Public education and civil unrest

For Immediate Release
June 5, 2020

ATLANTA -- “People are tired,” said Charlotte Booker, president of the Georgia Association of Educators (GAE). “They are tired of being downtrodden, overlooked, and under-resourced.  They are tired of not being provided the same opportunities to advance in life, provide for their families, and live where they want to live.  They are tired of not getting a job or advancing in the one they have simply because of pre-conceived ideas projected onto their ethnicity.

What we are witnessing is an alignment of planets of sorts.  A convergence of a pandemic, layered with extreme sudden joblessness, which has led to an abrupt lack of income needed to live one’s life. Now place all of that into a cauldron of decades of racism, both overt and institutionalized, and then, underneath, light the flame of injustice with the all to frequent tragedies parallel to that which took the life of Ahmaud Arbery in Brunswick, Georgia.  What you get is society coming to a boiling point.

GAE wholly supports the peaceful protesters who are attempting to move progress forward here in Georgia and across this nation.  GAE denounces those who hijack the opportunity to destroy, hurt and deflect from the message of hope and fairness the true protesters are trying to convey.

Georgia, as is most of the deep south, should be in a unique position to understand what is happening.   The difference is this is now a new generation of citizens who are tired.  It is reflected in the rainbow of skin tones and accents that are marching from sea to shining sea.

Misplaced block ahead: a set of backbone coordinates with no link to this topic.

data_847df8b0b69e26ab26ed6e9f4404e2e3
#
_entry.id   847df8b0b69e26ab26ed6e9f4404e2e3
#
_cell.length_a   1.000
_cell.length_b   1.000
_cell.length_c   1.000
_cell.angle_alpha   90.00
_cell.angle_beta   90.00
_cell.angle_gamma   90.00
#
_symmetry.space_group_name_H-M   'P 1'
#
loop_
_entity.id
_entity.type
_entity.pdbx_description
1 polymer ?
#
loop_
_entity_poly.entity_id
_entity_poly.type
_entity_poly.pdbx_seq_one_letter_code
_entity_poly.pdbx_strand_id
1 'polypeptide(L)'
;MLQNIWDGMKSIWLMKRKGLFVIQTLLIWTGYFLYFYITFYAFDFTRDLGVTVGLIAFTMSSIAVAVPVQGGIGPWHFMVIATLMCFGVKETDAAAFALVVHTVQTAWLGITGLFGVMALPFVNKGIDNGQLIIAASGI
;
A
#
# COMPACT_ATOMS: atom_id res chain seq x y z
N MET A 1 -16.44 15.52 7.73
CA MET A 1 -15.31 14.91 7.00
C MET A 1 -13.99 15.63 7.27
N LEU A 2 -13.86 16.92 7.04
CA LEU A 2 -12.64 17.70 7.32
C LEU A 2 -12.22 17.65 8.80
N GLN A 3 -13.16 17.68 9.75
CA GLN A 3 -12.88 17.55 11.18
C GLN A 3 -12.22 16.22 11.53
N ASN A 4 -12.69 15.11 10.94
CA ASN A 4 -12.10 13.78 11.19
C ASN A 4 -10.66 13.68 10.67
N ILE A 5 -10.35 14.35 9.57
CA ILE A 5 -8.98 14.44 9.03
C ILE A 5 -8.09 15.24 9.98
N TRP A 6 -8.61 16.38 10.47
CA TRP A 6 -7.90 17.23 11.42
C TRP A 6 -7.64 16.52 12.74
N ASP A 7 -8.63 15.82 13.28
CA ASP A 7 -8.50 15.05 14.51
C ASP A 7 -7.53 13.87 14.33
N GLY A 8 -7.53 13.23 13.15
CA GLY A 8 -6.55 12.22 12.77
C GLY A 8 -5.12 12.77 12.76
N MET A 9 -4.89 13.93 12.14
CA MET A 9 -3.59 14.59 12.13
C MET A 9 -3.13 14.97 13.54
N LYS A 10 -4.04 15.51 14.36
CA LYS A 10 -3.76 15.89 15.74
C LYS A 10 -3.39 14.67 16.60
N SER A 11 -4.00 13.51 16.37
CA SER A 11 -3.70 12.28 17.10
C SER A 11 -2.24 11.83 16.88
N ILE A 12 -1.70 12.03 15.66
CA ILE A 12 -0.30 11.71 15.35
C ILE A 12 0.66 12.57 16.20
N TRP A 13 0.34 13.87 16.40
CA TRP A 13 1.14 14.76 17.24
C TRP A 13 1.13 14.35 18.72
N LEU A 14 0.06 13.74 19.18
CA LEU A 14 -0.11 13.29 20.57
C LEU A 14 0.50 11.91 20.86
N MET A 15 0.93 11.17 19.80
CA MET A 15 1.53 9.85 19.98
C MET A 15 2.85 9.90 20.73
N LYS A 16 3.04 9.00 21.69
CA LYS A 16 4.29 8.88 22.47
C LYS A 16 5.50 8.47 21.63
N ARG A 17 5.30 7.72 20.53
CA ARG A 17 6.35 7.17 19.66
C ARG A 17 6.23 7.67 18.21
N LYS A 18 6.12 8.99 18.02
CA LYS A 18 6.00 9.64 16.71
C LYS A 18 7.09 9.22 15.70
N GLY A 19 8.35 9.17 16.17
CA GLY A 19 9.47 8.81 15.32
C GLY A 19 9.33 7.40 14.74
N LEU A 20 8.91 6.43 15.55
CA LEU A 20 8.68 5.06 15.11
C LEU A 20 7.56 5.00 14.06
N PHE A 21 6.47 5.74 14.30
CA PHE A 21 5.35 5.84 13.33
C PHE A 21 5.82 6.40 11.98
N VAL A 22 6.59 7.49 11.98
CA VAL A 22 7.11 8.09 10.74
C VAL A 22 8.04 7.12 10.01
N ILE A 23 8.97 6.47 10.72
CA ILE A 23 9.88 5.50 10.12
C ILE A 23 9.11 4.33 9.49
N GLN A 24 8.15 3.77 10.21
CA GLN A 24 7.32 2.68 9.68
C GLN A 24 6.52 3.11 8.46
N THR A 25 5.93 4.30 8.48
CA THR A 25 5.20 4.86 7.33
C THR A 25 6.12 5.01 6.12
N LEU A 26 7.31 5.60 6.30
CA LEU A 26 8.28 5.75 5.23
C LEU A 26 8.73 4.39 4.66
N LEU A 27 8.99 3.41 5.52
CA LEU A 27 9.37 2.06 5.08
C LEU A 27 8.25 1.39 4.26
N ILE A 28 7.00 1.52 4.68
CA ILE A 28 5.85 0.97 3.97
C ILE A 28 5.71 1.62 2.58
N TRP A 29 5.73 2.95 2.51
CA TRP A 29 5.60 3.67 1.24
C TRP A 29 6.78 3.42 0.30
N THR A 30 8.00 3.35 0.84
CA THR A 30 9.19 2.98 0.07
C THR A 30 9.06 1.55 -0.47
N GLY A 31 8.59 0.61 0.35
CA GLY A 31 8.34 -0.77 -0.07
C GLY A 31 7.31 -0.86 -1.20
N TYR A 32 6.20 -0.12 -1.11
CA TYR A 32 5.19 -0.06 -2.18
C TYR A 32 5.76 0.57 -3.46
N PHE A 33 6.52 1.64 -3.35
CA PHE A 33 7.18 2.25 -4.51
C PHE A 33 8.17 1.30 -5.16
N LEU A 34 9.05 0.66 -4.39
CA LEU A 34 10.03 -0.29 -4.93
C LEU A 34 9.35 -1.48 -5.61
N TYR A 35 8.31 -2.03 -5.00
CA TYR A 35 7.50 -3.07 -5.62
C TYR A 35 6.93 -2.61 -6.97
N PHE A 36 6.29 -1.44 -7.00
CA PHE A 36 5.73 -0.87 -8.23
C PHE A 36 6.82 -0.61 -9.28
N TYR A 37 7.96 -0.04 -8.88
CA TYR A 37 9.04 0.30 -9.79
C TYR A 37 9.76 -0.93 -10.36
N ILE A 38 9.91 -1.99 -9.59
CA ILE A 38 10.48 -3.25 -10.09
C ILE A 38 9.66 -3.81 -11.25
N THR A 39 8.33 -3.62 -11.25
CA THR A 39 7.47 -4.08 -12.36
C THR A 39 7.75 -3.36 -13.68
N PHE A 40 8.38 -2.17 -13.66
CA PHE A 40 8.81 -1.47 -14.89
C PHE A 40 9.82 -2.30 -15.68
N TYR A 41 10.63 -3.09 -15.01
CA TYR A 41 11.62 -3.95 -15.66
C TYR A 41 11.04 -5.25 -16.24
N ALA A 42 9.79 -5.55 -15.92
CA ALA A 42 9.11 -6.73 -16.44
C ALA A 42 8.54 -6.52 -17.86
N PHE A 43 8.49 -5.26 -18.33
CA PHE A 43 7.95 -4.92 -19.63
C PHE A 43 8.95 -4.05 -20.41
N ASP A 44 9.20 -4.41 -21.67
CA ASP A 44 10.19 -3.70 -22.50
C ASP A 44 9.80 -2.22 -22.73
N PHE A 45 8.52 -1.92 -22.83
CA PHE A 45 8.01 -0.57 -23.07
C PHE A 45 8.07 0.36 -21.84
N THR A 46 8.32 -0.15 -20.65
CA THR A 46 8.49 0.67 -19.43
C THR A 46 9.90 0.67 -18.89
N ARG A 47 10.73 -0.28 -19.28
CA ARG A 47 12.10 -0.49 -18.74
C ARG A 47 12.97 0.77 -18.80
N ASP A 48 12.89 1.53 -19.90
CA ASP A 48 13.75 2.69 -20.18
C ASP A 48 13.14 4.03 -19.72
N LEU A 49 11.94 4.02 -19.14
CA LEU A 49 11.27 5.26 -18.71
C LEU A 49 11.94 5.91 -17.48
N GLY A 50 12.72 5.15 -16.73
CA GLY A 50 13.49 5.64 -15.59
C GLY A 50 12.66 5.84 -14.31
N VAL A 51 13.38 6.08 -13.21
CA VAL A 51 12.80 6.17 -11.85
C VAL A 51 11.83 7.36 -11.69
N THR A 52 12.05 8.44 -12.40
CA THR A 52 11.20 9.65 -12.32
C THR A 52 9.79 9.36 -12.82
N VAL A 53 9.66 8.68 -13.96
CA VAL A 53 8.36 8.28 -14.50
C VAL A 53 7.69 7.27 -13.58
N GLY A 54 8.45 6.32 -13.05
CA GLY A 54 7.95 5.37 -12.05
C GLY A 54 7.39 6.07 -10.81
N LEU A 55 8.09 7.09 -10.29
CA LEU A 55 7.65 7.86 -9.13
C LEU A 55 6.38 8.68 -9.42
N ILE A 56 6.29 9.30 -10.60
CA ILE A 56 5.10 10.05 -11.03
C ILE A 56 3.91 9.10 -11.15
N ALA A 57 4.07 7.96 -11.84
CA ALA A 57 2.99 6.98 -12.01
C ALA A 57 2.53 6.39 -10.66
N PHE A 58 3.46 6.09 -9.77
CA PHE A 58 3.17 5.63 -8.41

Public educators are also in a unique position of understanding the moment.  It is we, who by the very nature of our positions teach not only the 3 Rs, but also teach history and social studies, and hopefully tolerance for those who look different from us.

I would imagine that most of the protesters matriculated through a public k-12 school.  GAE has always conveyed that public education is the foundation of our democracy.  Even with our constant battles of funding and resources, when the rubber meets the road, we do our best to prepare generations for their time in the spotlight.

This generation’s time has come, and public educators are proud to have had some hand in preparing them for what lies ahead in demanding and enacting justice and fairness for all people.  We also hope they realize that in America, enacting change means showing up at, or for many at this time, mailing in to, the ballot box.

Lastly, GAE is throwing its support behind HB 426, a measure that would allow enhanced penalties for crimes committed against victims because of ‘race, color, religion, national origin, sexual orientation, gender, mental disability, or physical disability.’  To us this is a no-brainer.  This measure should sail through the Georgia Senate without opposition when they reconvene this month; and should it not, remember the ballot box.”

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